Reviving true Malaysian spirit

Reviving true Malaysian spirit

MALAYSIANS were pleased and moved by the sincere gesture of a caring stranger, C. Anjala Devi, 63, who fed a Malay stroke patient struggling to eat at Hospital Sultanah Aminah in Johor Bahru recently.

The caring “One Malaysia” spirit of unconditional love, respect, tolerance and understanding, to emphasise peace, harmony and unity has been our priceless asset.

Sadly, such gestures were more common in the 60s and early 70s. Along the way, our political leaders seem to have lost this spirit of kindness in favour of their own agenda.

Tolerance and understanding of the heritage of the various communities that make up our unique diversity are the best selling points for our country.

Even international tourists write about it, highlighting this dynamic as a reason Malaysia is rated the most beloved country in Asia, according to a research poll by Insider Monkey. The genuine warmth and welcoming friendliness of the Malaysian people have secured these accolades.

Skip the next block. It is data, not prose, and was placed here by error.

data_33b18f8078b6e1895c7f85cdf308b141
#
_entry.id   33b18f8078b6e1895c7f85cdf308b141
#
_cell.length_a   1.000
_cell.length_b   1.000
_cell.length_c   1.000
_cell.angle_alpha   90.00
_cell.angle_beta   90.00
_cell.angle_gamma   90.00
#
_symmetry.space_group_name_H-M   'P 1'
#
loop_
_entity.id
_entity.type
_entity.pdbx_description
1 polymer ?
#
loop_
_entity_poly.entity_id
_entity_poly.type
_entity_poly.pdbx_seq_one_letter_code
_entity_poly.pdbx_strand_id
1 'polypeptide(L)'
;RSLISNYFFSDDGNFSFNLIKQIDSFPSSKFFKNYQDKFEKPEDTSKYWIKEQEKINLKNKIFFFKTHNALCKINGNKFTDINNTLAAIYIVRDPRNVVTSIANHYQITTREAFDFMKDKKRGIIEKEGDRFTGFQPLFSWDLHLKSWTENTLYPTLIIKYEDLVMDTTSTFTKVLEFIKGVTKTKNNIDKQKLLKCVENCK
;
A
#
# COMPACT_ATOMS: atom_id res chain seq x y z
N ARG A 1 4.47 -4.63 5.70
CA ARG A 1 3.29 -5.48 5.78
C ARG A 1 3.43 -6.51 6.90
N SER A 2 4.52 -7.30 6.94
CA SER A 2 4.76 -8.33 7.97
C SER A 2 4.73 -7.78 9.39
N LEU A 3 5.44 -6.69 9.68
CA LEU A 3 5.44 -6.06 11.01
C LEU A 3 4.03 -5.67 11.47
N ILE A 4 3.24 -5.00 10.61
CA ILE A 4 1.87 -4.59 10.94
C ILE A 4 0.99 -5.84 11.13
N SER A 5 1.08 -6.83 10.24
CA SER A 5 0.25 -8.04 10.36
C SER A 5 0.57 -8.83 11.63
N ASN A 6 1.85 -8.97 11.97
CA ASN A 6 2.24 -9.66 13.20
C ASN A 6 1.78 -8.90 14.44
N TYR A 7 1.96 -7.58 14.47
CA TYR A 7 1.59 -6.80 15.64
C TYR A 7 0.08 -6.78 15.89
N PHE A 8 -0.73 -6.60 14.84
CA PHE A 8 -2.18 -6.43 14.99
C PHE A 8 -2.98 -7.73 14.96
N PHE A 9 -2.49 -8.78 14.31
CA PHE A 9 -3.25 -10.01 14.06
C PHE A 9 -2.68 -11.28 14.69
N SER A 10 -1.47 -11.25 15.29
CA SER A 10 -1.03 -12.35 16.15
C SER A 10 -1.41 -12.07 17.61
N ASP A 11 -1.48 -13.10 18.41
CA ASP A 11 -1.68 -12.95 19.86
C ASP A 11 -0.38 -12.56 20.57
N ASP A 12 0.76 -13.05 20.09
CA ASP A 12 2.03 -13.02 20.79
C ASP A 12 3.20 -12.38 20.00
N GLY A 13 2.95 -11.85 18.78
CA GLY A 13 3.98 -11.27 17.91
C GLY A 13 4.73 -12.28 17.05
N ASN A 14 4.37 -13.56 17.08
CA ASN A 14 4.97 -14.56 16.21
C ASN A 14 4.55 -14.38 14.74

It is important for our political leaders to practice moderation, and to reject extremism, in upholding social justice and respect for the human dignity of all Malaysians.

Our “open house” concept during festive seasons is one unique way to experience harmony and strengthen good relationships among the various ethnicities and cultures.

When the whole nation unites to celebrate the Lunar New Year, Hari Raya Adilfitri or Deepavali, it is done to increase understanding and preserve unity through peace and harmony, which is our unique and precious national asset.

To understand sports and multiculturalism in a plural society such as Malaysia, we need multicultural education and fair policies to facilitate scholarship and career opportunities for multiracial participation at the highest level.

Our schools, universities and religious bodies must instil the values of respect, compassion and caring relationships among the various ethnicities.

Programmes that foster unity and encourage Malaysians to see themselves as Malaysians first must be encouraged rather than those that focus on respective ethnic groups.

For example, Rukun Tetangga, the National Service and sporting activities at district, state and national levels are popular remedial programmes for racial integration that can bond the various races.

We need that spirit of unity, supported by a strong government, for our country to prosper and grow, economically and socially.

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